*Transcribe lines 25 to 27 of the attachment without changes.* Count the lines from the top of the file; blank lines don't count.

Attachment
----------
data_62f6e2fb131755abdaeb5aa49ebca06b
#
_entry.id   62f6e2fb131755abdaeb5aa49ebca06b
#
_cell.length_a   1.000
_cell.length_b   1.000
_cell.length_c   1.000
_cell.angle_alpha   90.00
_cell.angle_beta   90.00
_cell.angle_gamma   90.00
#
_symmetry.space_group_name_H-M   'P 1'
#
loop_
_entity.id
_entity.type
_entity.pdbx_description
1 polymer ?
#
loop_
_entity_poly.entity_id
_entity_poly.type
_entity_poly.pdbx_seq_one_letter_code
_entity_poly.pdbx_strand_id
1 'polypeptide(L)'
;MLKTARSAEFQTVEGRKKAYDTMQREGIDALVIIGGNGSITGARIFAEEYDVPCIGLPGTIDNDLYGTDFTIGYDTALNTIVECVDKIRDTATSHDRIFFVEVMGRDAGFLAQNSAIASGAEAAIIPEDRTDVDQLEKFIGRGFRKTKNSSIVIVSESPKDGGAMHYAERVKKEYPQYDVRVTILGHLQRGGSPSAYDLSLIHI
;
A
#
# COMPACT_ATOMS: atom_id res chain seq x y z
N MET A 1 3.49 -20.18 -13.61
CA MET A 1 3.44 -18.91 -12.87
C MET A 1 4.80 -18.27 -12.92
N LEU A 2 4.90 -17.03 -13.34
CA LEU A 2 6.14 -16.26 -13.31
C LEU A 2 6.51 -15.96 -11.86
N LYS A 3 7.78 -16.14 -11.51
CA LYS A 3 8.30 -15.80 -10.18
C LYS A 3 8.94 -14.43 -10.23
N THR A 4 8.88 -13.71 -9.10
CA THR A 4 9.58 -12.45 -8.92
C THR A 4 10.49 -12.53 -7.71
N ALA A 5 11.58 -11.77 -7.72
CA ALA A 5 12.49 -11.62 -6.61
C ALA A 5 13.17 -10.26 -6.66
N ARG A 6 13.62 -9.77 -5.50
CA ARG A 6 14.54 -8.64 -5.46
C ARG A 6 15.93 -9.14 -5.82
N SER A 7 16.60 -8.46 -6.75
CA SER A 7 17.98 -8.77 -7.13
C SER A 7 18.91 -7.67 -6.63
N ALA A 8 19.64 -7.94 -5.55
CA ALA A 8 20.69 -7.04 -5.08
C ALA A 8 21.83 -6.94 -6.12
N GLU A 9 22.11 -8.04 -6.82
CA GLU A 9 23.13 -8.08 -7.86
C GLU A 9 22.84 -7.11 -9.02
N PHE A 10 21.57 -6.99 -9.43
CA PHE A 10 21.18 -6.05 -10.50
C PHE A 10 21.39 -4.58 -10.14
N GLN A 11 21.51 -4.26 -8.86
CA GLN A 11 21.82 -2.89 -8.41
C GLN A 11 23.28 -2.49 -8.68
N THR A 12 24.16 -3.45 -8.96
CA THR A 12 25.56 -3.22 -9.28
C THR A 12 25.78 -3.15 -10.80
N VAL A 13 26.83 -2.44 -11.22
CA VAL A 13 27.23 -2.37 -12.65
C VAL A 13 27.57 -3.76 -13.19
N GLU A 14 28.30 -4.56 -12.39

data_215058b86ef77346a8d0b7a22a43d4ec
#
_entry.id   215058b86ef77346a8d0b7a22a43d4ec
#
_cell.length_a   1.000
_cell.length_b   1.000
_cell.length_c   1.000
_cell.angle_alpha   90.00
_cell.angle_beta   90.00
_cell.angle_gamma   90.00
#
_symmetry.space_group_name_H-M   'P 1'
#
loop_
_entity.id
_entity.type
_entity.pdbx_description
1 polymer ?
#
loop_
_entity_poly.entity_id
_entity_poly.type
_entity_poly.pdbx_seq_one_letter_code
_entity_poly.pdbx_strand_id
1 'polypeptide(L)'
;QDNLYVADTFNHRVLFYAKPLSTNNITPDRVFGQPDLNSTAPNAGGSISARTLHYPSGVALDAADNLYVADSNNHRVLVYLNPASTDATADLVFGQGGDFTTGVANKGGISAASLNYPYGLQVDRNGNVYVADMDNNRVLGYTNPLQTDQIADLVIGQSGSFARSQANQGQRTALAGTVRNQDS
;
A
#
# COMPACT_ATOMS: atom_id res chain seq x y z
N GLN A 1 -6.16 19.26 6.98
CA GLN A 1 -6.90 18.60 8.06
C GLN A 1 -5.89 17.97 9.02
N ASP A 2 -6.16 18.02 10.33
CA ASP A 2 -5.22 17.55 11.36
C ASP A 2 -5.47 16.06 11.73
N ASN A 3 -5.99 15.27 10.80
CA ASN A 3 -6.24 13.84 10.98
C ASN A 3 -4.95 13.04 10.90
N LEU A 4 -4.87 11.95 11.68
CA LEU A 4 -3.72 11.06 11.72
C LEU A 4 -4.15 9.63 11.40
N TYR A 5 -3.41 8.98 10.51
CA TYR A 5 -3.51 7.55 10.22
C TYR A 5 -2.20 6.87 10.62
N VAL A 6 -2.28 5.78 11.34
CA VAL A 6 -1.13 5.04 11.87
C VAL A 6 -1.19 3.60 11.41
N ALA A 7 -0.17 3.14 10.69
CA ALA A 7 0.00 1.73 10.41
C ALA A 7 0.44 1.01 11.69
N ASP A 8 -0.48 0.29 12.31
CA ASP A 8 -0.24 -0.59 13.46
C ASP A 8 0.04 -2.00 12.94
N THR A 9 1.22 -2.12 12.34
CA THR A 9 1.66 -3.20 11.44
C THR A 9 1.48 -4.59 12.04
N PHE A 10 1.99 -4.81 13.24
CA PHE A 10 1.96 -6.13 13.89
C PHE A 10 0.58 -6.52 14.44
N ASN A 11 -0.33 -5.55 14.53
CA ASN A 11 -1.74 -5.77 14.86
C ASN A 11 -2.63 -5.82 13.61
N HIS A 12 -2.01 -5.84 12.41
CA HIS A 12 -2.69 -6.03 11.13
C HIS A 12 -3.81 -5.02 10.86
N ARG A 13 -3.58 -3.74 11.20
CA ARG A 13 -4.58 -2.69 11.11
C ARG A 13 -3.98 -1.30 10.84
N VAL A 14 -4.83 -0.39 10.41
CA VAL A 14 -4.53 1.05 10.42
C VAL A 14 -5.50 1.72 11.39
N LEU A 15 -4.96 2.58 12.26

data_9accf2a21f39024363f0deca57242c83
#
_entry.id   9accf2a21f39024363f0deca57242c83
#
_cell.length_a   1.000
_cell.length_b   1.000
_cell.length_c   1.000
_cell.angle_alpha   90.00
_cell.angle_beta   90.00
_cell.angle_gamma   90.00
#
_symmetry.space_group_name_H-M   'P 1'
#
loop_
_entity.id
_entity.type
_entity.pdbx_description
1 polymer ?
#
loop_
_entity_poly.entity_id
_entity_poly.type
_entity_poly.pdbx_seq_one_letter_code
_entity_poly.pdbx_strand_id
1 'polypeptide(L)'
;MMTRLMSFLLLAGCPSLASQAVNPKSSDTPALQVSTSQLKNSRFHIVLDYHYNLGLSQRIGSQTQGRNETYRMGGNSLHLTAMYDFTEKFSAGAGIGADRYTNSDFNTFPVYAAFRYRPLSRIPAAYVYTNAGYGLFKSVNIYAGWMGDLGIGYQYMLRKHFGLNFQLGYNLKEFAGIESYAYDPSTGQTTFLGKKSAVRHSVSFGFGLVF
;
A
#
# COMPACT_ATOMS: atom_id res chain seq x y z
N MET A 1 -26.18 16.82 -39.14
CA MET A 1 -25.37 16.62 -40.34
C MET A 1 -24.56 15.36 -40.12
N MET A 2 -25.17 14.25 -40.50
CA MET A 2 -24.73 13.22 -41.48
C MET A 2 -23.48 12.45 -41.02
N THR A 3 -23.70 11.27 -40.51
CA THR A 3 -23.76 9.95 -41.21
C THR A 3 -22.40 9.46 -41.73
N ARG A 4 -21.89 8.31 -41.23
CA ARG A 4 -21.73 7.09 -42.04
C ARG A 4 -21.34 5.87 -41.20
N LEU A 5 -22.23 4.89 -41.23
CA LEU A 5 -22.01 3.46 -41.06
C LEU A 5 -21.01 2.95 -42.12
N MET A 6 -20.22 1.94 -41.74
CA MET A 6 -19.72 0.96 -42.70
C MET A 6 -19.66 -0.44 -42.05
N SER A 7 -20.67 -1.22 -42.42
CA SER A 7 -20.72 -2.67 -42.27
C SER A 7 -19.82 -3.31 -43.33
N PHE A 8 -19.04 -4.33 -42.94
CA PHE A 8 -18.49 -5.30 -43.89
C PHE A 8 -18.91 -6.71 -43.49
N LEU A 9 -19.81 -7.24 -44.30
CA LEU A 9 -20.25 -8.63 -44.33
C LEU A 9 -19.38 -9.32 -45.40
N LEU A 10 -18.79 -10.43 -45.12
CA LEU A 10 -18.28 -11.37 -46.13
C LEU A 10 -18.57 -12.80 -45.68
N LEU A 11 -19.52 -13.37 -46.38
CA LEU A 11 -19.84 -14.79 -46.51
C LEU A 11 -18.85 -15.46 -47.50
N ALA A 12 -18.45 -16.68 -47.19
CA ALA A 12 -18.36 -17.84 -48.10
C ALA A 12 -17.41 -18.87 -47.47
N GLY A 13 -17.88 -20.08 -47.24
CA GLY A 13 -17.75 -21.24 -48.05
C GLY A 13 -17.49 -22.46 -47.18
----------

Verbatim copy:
1 'polypeptide(L)'
;MLKTARSAEFQTVEGRKKAYDTMQREGIDALVIIGGNGSITGARIFAEEYDVPCIGLPGTIDNDLYGTDFTIGYDTALNTIVECVDKIRDTATSHDRIFFVEVMGRDAGFLAQNSAIASGAEAAIIPEDRTDVDQLEKFIGRGFRKTKNSSIVIVSESPKDGGAMHYAERVKKEYPQYDVRVTILGHLQRGGSPSAYDLSLIHI
;